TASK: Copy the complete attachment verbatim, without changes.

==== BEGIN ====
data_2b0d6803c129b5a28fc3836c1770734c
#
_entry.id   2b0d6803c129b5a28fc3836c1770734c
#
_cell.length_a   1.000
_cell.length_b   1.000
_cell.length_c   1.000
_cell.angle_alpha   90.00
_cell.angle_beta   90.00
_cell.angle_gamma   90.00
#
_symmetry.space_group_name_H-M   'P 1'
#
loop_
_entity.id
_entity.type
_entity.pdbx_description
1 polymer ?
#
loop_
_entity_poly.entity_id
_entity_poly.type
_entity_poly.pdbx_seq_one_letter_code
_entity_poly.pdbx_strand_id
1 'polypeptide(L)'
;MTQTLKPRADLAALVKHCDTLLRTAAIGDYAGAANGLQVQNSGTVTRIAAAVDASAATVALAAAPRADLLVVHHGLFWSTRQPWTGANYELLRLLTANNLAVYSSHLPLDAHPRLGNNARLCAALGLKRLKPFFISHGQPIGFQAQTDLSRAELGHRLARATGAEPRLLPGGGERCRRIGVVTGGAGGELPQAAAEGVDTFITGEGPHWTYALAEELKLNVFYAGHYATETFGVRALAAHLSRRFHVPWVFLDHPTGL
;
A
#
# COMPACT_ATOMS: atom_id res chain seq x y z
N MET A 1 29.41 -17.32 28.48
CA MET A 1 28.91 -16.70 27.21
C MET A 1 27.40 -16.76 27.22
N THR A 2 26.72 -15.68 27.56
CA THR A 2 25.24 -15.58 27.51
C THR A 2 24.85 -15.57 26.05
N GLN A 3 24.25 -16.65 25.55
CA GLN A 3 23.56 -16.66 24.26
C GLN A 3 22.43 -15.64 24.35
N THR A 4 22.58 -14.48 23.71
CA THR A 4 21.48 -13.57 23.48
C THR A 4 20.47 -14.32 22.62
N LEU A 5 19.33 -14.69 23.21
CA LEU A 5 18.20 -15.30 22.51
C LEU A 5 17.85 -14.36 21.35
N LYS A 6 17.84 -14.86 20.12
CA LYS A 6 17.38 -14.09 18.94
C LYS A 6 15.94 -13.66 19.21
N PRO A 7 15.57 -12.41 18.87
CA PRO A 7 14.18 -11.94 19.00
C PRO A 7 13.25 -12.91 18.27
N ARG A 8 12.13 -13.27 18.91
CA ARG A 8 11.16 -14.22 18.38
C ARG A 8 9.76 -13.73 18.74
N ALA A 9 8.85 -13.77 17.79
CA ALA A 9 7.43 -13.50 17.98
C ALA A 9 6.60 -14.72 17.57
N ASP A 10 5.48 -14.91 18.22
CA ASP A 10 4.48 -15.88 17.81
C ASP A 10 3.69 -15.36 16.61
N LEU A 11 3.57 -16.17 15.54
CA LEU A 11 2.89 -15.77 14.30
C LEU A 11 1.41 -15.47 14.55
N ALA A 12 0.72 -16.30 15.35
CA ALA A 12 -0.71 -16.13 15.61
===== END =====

data_2b0d6803c129b5a28fc3836c1770734c
#
_entry.id   2b0d6803c129b5a28fc3836c1770734c
#
_cell.length_a   1.000
_cell.length_b   1.000
_cell.length_c   1.000
_cell.angle_alpha   90.00
_cell.angle_beta   90.00
_cell.angle_gamma   90.00
#
_symmetry.space_group_name_H-M   'P 1'
#
loop_
_entity.id
_entity.type
_entity.pdbx_description
1 polymer ?
#
loop_
_entity_poly.entity_id
_entity_poly.type
_entity_poly.pdbx_seq_one_letter_code
_entity_poly.pdbx_strand_id
1 'polypeptide(L)'
;MTQTLKPRADLAALVKHCDTLLRTAAIGDYAGAANGLQVQNSGTVTRIAAAVDASAATVALAAAPRADLLVVHHGLFWSTRQPWTGANYELLRLLTANNLAVYSSHLPLDAHPRLGNNARLCAALGLKRLKPFFISHGQPIGFQAQTDLSRAELGHRLARATGAEPRLLPGGGERCRRIGVVTGGAGGELPQAAAEGVDTFITGEGPHWTYALAEELKLNVFYAGHYATETFGVRALAAHLSRRFHVPWVFLDHPTGL
;
A
#
# COMPACT_ATOMS: atom_id res chain seq x y z
N MET A 1 29.41 -17.32 28.48
CA MET A 1 28.91 -16.70 27.21
C MET A 1 27.40 -16.76 27.22
N THR A 2 26.72 -15.68 27.56
CA THR A 2 25.24 -15.58 27.51
C THR A 2 24.85 -15.57 26.05
N GLN A 3 24.25 -16.65 25.55
CA GLN A 3 23.56 -16.66 24.26
C GLN A 3 22.43 -15.64 24.35
N THR A 4 22.58 -14.48 23.71
CA THR A 4 21.48 -13.57 23.48
C THR A 4 20.47 -14.32 22.62
N LEU A 5 19.33 -14.69 23.21
CA LEU A 5 18.20 -15.30 22.51
C LEU A 5 17.85 -14.36 21.35
N LYS A 6 17.84 -14.86 20.12
CA LYS A 6 17.38 -14.09 18.94
C LYS A 6 15.94 -13.66 19.21
N PRO A 7 15.57 -12.41 18.87
CA PRO A 7 14.18 -11.94 19.00
C PRO A 7 13.25 -12.91 18.27
N ARG A 8 12.13 -13.27 18.91
CA ARG A 8 11.16 -14.22 18.38
C ARG A 8 9.76 -13.73 18.74
N ALA A 9 8.85 -13.77 17.79
CA ALA A 9 7.43 -13.50 17.98
C ALA A 9 6.60 -14.72 17.57
N ASP A 10 5.48 -14.91 18.22
CA ASP A 10 4.48 -15.88 17.81
C ASP A 10 3.69 -15.36 16.61
N LEU A 11 3.57 -16.17 15.54
CA LEU A 11 2.89 -15.77 14.30
C LEU A 11 1.41 -15.47 14.55
N ALA A 12 0.72 -16.30 15.35
CA ALA A 12 -0.71 -16.13 15.61